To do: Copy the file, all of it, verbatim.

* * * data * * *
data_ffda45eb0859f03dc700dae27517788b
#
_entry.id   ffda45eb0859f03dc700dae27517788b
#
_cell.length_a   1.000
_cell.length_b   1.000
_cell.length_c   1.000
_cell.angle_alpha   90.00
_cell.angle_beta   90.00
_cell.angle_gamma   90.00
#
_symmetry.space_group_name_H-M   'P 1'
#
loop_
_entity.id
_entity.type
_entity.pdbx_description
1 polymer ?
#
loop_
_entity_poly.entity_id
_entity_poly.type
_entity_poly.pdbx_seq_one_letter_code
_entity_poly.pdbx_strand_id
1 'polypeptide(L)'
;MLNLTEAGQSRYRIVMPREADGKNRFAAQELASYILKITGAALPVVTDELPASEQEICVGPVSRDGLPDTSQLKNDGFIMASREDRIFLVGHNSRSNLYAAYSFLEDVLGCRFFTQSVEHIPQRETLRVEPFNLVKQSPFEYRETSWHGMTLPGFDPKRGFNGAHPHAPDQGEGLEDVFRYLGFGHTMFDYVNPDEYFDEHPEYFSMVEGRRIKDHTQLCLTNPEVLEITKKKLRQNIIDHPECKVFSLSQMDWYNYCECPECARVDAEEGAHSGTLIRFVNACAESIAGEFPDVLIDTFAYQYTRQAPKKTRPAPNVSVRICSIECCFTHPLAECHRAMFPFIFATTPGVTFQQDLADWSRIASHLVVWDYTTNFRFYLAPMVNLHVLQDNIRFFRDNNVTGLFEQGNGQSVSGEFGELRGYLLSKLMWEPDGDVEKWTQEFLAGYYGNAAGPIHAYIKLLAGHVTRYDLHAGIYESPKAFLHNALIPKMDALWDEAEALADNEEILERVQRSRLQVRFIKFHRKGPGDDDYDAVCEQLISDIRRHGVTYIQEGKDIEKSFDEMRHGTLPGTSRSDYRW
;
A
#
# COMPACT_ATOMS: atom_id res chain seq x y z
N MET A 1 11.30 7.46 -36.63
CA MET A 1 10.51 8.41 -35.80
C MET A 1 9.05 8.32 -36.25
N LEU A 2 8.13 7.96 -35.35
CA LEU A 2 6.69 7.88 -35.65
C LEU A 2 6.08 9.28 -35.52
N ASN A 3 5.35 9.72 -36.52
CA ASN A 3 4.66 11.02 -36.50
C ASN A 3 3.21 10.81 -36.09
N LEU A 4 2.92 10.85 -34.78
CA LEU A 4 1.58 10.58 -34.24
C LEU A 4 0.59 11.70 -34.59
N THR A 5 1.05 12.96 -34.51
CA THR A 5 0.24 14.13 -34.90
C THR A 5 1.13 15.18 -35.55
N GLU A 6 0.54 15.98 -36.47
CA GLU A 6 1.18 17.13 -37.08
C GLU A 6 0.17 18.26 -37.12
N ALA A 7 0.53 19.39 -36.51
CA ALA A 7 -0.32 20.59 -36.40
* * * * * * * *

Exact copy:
data_ffda45eb0859f03dc700dae27517788b
#
_entry.id   ffda45eb0859f03dc700dae27517788b
#
_cell.length_a   1.000
_cell.length_b   1.000
_cell.length_c   1.000
_cell.angle_alpha   90.00
_cell.angle_beta   90.00
_cell.angle_gamma   90.00
#
_symmetry.space_group_name_H-M   'P 1'
#
loop_
_entity.id
_entity.type
_entity.pdbx_description
1 polymer ?
#
loop_
_entity_poly.entity_id
_entity_poly.type
_entity_poly.pdbx_seq_one_letter_code
_entity_poly.pdbx_strand_id
1 'polypeptide(L)'
;MLNLTEAGQSRYRIVMPREADGKNRFAAQELASYILKITGAALPVVTDELPASEQEICVGPVSRDGLPDTSQLKNDGFIMASREDRIFLVGHNSRSNLYAAYSFLEDVLGCRFFTQSVEHIPQRETLRVEPFNLVKQSPFEYRETSWHGMTLPGFDPKRGFNGAHPHAPDQGEGLEDVFRYLGFGHTMFDYVNPDEYFDEHPEYFSMVEGRRIKDHTQLCLTNPEVLEITKKKLRQNIIDHPECKVFSLSQMDWYNYCECPECARVDAEEGAHSGTLIRFVNACAESIAGEFPDVLIDTFAYQYTRQAPKKTRPAPNVSVRICSIECCFTHPLAECHRAMFPFIFATTPGVTFQQDLADWSRIASHLVVWDYTTNFRFYLAPMVNLHVLQDNIRFFRDNNVTGLFEQGNGQSVSGEFGELRGYLLSKLMWEPDGDVEKWTQEFLAGYYGNAAGPIHAYIKLLAGHVTRYDLHAGIYESPKAFLHNALIPKMDALWDEAEALADNEEILERVQRSRLQVRFIKFHRKGPGDDDYDAVCEQLISDIRRHGVTYIQEGKDIEKSFDEMRHGTLPGTSRSDYRW
;
A
#
# COMPACT_ATOMS: atom_id res chain seq x y z
N MET A 1 11.30 7.46 -36.63
CA MET A 1 10.51 8.41 -35.80
C MET A 1 9.05 8.32 -36.25
N LEU A 2 8.13 7.96 -35.35
CA LEU A 2 6.69 7.88 -35.65
C LEU A 2 6.08 9.28 -35.52
N ASN A 3 5.35 9.72 -36.52
CA ASN A 3 4.66 11.02 -36.50
C ASN A 3 3.21 10.81 -36.09
N LEU A 4 2.92 10.85 -34.78
CA LEU A 4 1.58 10.58 -34.24
C LEU A 4 0.59 11.70 -34.59
N THR A 5 1.05 12.96 -34.51
CA THR A 5 0.24 14.13 -34.90
C THR A 5 1.13 15.18 -35.55
N GLU A 6 0.54 15.98 -36.47
CA GLU A 6 1.18 17.13 -37.08
C GLU A 6 0.17 18.26 -37.12
N ALA A 7 0.53 19.39 -36.51
CA ALA A 7 -0.32 20.59 -36.40